When the children were small, the top treat was to be allowed to tag along with me on my errands. I liked to take them one at a time – partly to avoid the inevitable squabbles more than one child in a car is a guarantee of and partly because I enjoyed the one-on-one time with each of them. (And also, why should Ravi get the house to himself???)
Now that they are all grown up and only Moy Moy is at home, we continue the tradition whenever we can.
Here she is ready to be scooped up and helped into the front seat.
You can’t see it, but it was an easy move because we have a ramp from the door to the driveway.
Let me assure you: that’s the last ramp we are going to see until we return home an hour later.
I don’t like to do complain-y blogs, but believe me, an outing with a person in a wheelchair in Dehradun is . . . oh, just use your imagination!
Or not. Just look at the photos of Moy’s Sunday outing.
First stop: Jassal Tailors in Panditwari. Mr Jassal is an old friend and there was a time when he used to make Moy Moy’s school uniforms.
It would have been fun for her to meet him again, but – well, have a look.
Can you see the white marble steps beyond the glass doors? Eight of them. Impossible.
So Moy Moy sat in the car and waited while I dashed in and gave Sardarji the pants I wanted to get altered. Lucky she doesn’t need a school uniform anymore.
I only recently discovered that one can buy actual logs in Dehradun. I’ve been making do with scrap wood I found being sold by a kabari wallah, along with old bottles, bits of plastic and other odds and ends. It was fun to buy it because his shop was such a beehive of purpose and endeavor, but the wood was full of nails and paint and strange chemical resins and fumes.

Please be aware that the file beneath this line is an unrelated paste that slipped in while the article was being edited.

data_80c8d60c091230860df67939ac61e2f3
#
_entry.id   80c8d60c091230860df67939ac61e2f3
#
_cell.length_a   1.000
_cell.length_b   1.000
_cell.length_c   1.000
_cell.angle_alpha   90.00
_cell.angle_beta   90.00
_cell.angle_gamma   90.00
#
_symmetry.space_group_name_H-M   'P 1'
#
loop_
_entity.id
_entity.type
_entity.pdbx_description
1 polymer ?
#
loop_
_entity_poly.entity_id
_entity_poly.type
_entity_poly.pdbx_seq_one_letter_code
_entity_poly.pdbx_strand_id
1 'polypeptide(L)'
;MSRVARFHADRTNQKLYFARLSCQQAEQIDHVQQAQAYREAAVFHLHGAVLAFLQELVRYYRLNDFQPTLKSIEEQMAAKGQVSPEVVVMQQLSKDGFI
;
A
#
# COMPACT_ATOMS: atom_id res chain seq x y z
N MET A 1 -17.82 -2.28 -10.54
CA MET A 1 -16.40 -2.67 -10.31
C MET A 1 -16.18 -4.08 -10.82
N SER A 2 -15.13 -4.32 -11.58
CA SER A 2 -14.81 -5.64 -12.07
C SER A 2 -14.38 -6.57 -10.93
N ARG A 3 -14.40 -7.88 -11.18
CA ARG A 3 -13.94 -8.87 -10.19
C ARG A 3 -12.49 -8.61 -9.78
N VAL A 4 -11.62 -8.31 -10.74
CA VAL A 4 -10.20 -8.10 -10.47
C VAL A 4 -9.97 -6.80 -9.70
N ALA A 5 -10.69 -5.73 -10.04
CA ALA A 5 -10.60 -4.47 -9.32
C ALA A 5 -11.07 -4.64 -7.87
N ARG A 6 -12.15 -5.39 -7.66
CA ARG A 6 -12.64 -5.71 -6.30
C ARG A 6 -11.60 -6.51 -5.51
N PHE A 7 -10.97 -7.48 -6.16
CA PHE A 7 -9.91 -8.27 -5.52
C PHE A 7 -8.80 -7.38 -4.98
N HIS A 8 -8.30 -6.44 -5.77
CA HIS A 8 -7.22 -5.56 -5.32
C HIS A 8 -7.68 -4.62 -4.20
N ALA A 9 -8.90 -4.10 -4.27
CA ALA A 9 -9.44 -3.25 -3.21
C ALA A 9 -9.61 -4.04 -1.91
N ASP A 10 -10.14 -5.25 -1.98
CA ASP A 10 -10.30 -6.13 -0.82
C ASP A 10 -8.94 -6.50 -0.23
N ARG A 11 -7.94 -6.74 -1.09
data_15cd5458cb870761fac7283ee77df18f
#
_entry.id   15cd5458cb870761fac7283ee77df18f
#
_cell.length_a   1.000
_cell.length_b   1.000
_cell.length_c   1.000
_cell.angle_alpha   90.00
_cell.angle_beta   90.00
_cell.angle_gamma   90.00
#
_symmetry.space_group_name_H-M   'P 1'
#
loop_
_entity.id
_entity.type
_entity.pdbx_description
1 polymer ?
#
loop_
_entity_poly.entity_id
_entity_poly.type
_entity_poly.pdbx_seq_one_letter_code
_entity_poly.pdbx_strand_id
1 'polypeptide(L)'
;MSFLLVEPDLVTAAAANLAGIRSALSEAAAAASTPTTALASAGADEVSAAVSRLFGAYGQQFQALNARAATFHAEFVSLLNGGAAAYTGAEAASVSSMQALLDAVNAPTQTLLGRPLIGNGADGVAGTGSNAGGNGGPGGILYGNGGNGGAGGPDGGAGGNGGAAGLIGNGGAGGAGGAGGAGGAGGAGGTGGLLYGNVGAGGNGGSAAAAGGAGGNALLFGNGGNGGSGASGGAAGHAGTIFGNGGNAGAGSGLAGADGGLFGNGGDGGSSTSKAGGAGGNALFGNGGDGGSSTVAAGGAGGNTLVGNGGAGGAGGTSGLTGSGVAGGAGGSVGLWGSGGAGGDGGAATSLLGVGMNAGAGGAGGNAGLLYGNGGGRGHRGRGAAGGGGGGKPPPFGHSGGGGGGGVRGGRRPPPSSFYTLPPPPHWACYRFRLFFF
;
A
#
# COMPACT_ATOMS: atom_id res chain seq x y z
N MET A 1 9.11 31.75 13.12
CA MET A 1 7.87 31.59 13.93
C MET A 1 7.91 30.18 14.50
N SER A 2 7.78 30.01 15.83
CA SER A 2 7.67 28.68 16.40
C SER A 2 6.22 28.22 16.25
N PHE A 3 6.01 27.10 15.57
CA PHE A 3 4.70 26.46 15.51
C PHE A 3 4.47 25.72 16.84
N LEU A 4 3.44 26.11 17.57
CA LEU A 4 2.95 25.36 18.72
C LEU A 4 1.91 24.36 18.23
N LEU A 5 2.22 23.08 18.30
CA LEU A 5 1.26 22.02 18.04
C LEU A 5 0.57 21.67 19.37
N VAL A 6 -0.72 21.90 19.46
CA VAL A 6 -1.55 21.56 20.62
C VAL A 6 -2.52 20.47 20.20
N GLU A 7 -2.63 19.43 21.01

So I was thrilled to find this place, a bit further down Kanwali Road. And yes, there’s barely enough room for the guy who sells the stuff, but it would have been fun to bring Moy Moy inside. Not happening.
Errands, errands. Next I wanted to buy a small ball for Vijay and Lakshi. I’d found a piece of plastic pipe which I thought would make a great tunnel for them to play with – but a ball was required.
I’d seen this store a few days ago and thought they’d be sure to have just what I was looking for – and how nice it looked! – until I saw it with Moy Moy’s eyes.
Once again, I raced in while Moy Moy sat and waited in the car. They didn’t have the ball anyway, but when I returned to the car, I was struck by the double exclusion I saw in front of me.
Moy Moy couldn’t get in because she can’t walk, and the little girl with the sack – who, just like us, had been out for firewood that morning – well, she couldn’t get in because she couldn’t get in.
Just like for Moy Moy, that wasn’t happening.
Why is that? Can anyone explain exclusion to me? Can anyone explain why we think the world works better when we leave so many people out, so casually, so brutally, so callously?
Tell me again
When I’ve been to the river
And I’ve taken the edge off my thirst
Tell me again
We’re alone and I’m listening
I’m listening so hard that it hurts.
We decided to go to the Forest Research Institute to get a little perspective from the trees and the mountains and the flowers in-between.
That helped. You might even say it worked.
I mean, we’re used to this, right, Moy? This is nothing new. It happens every day and we can’t let it get to us, can we?
These flowers grow however they need to to get their light and water and air. Their stems are spindly and bent in all directions but they keep climbing, they keep growing. Nothing gets in their way.
We set out down the long road home, armed with the wisdom of the red flowers, the blue skyline, the young range of mountains still settling their seismic plates, still working out their ancient quarrels with the earth. This is an active earthquake zone. You haven’t heard the last of us.